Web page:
First came pleather made from plastic. Then there was plant-based leather—made from fruit like pineapples—and fungi-based leather made from mycelium, the network of vegetative threads that grows in mushroom colonies. Startups like Modern Meadow biofabricate leather in a lab. Now comes another alternative: Making leather from silk.
“Basically, it’s like cooking pasta,” says Fiorenzo Omenetto, a professor at Tufts School of Engineering and director of the Tufts Silklab, where researchers developed the material. “You take the [silk] fibers and boil them in water with salt that cleans them, and then there’s a second salt that breaks them down.” When the salt is extracted, you’re left with fibroin, the protein that makes up silk. At the lab, the researchers have transformed silk into everything from gels to electronics.
In this case, they combined the silk protein with some other natural materials, including cellulose from agricultural waste and chitosan, a material found in shellfish waste. The mix was 3D printed in patterns designed to mimic the look, feel, and texture of leather.
Typical leather comes with a large footprint; a leather bag, for example, might use material from a cow raised on a ranch in Brazil, where cattle ranching drives deforestation. As the cow lived, it burped methane, a potent greenhouse gas. When it was killed, the hide went through a messy tanning process that may have caused water pollution (chromium, a dangerous compound often used in tanning, sometimes leaks into drinking water).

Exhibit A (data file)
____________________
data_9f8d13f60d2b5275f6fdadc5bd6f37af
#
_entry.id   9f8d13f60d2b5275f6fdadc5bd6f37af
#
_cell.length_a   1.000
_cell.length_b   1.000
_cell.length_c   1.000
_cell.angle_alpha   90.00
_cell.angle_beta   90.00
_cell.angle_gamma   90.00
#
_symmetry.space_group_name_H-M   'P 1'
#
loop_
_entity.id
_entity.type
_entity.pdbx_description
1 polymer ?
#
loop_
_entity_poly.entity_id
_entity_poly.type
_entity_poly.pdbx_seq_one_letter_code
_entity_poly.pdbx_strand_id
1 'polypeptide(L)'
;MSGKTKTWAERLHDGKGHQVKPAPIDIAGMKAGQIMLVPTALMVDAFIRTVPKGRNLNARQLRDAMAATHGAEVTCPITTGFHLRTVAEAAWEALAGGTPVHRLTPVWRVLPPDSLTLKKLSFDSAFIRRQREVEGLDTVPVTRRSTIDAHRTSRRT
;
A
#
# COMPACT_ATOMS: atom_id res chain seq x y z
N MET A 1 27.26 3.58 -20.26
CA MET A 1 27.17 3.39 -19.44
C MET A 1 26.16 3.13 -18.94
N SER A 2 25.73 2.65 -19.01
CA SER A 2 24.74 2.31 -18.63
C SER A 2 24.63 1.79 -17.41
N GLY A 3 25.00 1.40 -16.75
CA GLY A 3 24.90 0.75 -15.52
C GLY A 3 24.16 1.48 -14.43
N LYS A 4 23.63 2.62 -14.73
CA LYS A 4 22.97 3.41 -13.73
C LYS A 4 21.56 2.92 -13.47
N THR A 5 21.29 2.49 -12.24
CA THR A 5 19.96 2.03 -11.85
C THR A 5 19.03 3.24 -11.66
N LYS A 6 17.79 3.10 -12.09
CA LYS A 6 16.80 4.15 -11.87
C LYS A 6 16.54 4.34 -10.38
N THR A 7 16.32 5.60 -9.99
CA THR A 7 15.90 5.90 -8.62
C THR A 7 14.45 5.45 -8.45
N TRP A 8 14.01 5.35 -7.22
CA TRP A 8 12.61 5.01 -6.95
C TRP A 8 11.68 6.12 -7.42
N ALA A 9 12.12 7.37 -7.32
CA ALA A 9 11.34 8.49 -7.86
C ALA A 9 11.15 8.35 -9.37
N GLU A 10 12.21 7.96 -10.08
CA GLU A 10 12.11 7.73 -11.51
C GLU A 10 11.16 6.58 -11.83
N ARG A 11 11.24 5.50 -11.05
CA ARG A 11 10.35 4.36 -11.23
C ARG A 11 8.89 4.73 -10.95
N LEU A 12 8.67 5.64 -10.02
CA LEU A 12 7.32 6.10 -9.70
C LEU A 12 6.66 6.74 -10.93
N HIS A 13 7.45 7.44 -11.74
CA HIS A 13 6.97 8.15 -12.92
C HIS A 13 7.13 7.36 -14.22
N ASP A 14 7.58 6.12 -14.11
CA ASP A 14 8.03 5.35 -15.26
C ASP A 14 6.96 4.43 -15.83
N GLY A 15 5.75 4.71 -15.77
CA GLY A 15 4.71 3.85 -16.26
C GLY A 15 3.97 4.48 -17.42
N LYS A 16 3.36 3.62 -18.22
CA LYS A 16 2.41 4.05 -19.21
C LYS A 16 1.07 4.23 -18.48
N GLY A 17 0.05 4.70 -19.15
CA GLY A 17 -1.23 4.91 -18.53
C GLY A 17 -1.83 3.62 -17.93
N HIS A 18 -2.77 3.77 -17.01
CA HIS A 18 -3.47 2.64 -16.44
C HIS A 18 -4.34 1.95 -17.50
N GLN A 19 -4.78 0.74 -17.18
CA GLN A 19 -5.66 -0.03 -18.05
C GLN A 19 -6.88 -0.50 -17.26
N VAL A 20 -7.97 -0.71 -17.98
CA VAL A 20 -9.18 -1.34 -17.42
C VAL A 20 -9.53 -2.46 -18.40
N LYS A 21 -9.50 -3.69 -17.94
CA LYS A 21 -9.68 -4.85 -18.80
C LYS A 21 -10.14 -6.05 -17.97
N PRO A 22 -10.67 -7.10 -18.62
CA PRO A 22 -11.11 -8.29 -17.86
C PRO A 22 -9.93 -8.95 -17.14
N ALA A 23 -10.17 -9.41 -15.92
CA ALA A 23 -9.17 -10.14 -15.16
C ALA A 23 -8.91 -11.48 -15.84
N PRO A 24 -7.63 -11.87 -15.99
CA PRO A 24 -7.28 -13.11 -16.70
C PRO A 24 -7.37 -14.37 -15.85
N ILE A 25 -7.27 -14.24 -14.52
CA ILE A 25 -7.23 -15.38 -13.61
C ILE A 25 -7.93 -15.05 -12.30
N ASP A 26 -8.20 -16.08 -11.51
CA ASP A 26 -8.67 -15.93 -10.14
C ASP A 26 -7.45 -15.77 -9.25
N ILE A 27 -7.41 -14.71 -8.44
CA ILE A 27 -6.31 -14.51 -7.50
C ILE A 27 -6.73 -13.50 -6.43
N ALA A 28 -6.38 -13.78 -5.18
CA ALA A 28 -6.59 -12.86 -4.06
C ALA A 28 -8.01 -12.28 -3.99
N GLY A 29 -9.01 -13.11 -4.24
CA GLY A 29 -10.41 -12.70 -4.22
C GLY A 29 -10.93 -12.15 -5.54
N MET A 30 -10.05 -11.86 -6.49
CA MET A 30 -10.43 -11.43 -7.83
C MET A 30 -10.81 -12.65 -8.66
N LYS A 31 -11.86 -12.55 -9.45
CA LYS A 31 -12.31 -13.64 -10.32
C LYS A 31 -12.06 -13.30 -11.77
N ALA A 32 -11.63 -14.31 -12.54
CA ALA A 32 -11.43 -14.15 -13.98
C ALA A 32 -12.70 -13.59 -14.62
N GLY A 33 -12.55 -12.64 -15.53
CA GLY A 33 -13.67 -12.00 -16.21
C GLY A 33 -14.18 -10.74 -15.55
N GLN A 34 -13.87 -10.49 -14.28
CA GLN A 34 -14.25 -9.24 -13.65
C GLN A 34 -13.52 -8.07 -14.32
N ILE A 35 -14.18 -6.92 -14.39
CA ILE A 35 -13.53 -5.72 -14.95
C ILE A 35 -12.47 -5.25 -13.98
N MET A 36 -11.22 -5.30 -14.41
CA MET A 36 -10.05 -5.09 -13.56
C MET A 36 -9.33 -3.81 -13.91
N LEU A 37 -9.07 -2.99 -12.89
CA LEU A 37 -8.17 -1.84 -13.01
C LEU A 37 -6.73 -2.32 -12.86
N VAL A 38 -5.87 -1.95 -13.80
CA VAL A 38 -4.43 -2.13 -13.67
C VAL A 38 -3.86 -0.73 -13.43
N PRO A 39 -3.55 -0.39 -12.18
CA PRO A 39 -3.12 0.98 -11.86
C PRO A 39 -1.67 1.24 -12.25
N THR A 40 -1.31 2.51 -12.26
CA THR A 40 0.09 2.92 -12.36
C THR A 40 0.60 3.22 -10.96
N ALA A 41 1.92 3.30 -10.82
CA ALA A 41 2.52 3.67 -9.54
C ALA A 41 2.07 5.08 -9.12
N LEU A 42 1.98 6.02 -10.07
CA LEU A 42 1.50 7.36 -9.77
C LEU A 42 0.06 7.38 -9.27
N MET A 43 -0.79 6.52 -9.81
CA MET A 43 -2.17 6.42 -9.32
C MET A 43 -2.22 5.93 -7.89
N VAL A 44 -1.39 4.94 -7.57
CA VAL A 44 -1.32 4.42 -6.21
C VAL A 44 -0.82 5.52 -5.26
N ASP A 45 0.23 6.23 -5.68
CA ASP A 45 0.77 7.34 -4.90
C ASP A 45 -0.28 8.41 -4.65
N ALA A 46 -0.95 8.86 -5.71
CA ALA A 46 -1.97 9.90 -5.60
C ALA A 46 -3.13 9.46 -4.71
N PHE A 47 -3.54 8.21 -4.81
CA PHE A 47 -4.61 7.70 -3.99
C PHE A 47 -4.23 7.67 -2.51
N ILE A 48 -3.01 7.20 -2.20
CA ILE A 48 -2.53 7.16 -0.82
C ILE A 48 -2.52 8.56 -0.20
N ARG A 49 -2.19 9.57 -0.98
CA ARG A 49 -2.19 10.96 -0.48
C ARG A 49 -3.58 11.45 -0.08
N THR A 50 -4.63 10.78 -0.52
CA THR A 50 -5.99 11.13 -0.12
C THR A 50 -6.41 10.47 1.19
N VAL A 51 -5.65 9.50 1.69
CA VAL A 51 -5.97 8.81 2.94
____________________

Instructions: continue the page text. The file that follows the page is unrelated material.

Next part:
Silk isn’t vegan, since silkworms die in the process of making it. The material can also have a relatively high carbon footprint, depending on the type of energy used in production, although traditional production on mulberry plantations can be carbon negative, Omenetto says. The fiber could also be extracted from old clothing, so an old silk dress could later transform into, say, fake leather shoes.
The texture can be tweaked to look and feel like different types of leather. The first prototype isn’t yet an exact match for the real thing. “I’d say it’s closer to pleather,” Omenetto says. “But there are other formats we’ve done with electrospun mats that are like the softest suede you’ve ever touched.”